of the current (I) passing through it and the resistance (R) of the resistor.

## Inductor Energy Storage

**Energy = (1/2) * L * I ^{2}**

The energy stored in an inductor is given by half the product of the

inductance (L) and the square of the current (I) flowing through it.

## Capacitor Energy Storage

Energy = (1/2) * C * V^{2}

The energy stored in a capacitor is given by half the product of the

capacitance (C) and the square of the voltage (V) across it.

## Op-Amp Voltage Gain

**Voltage Gain = -(Rf / Rin)**

The voltage gain of an operational amplifier (op-amp) in an inverting

configuration is given by the ratio of the feedback resistor (Rf) to the input

resistor (Rin), with a negative sign indicating inversion.

## Op-Amp Non-Inverting Voltage Gain

**Voltage Gain = 1 + (Rf / Rin)**

The voltage gain of an operational amplifier (op-amp) in a non-inverting

configuration is given by the ratio of the feedback resistor (Rf) to the input

resistor (Rin), plus 1.

## Op-Amp Inverting Amplifier

**Vout = -(Vin) * (Rf / Rin)**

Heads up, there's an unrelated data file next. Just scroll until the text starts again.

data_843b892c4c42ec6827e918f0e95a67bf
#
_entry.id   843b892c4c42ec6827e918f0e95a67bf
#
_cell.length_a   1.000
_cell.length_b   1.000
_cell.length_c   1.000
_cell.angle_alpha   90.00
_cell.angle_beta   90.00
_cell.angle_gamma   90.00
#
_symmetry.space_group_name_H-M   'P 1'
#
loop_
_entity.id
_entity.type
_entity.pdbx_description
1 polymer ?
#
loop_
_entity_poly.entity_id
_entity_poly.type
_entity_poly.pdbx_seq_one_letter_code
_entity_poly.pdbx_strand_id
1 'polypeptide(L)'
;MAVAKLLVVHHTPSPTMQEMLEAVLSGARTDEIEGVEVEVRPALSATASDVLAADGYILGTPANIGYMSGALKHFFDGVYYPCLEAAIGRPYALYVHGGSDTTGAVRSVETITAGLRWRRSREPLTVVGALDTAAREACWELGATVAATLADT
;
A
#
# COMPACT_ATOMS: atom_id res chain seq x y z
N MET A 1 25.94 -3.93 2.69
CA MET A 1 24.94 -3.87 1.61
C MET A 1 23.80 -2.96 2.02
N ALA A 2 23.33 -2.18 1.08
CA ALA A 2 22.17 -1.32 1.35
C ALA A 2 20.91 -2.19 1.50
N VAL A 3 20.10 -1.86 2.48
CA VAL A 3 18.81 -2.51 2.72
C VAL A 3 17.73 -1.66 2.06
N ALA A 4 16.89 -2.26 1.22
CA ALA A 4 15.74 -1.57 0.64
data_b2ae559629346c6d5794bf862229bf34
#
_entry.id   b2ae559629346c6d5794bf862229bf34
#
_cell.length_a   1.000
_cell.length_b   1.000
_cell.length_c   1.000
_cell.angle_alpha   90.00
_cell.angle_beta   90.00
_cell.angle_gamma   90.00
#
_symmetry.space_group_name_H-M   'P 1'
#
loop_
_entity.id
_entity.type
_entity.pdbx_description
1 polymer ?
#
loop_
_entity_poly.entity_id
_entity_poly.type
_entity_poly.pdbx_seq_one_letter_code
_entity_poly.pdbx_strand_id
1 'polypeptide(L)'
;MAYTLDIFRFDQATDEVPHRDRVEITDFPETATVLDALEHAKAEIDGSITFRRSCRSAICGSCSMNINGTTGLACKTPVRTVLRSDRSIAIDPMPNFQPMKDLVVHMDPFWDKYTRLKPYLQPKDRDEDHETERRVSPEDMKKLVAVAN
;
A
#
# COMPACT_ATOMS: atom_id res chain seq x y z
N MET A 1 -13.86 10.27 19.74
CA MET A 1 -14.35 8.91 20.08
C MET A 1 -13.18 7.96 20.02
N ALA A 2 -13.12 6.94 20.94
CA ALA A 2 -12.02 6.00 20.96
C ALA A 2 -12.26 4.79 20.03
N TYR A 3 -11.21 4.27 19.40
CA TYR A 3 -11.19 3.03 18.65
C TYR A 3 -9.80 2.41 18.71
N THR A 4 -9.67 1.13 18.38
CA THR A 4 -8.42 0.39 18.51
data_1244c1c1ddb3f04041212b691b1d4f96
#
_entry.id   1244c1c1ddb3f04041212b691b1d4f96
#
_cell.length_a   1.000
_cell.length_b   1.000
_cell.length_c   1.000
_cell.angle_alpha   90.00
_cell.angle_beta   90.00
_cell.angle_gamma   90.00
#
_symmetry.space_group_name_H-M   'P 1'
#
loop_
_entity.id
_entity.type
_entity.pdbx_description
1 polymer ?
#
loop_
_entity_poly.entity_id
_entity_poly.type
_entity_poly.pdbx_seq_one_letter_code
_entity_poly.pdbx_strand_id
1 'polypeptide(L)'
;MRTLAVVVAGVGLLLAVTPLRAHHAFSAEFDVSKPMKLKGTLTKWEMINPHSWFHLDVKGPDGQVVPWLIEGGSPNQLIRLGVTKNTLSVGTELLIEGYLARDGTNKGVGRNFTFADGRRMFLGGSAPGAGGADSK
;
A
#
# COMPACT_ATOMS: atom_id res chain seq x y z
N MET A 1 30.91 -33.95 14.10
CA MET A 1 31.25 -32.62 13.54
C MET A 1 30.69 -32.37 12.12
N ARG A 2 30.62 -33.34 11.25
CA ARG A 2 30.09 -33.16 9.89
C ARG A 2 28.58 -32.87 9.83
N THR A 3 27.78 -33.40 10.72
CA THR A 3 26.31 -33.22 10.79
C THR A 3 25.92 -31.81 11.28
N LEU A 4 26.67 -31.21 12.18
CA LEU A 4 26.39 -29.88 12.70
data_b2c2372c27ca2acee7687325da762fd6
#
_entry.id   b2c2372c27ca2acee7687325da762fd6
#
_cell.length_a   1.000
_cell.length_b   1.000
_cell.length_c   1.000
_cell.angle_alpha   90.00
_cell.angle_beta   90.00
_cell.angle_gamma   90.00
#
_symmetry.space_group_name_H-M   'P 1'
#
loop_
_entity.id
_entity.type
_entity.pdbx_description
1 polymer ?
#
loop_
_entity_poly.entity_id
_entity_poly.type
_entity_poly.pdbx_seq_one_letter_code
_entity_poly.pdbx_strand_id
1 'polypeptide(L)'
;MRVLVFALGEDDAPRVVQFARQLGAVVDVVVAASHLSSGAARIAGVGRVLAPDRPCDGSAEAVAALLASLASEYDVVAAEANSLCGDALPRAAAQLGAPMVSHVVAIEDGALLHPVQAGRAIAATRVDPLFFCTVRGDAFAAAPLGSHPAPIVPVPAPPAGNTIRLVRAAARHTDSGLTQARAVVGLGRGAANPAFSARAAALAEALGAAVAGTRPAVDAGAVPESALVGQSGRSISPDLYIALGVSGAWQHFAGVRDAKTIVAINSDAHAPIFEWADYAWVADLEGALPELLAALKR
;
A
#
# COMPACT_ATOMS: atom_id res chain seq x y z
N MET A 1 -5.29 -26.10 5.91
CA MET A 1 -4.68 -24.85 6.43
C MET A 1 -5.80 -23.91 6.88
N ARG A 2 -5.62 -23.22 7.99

The output voltage (Vout) of an inverting amplifier using an operational

amplifier (op-amp) is given by the negative input voltage (Vin) multiplied by

the ratio of the feedback resistor (Rf) to the input resistor (Rin).

## Op-Amp Non-Inverting Amplifier

**Vout = Vin * (1 + (Rf / Rin))**

The output voltage (Vout) of a non-inverting amplifier using an operational

amplifier (op-amp) is given by the input voltage (Vin) multiplied by the sum of

1 and the ratio of the feedback resistor (Rf) to the input resistor (Rin).

## Op-Amp Summing Amplifier

**Vout = -(V1 * R1 / Rin1) – (V2 * R2 / Rin2) – …**

The output voltage (Vout) of a summing amplifier using an operational

amplifier (op-amp) is the sum of the weighted input voltages (V1, V2, …)

multiplied by their respective ratios with the input resistors (R1, R2, …)

divided by the input resistors (Rin1, Rin2, …).

## Op-Amp Integrator

**Vout = -(1 / (Rf * C)) * ∫(Vin dt)**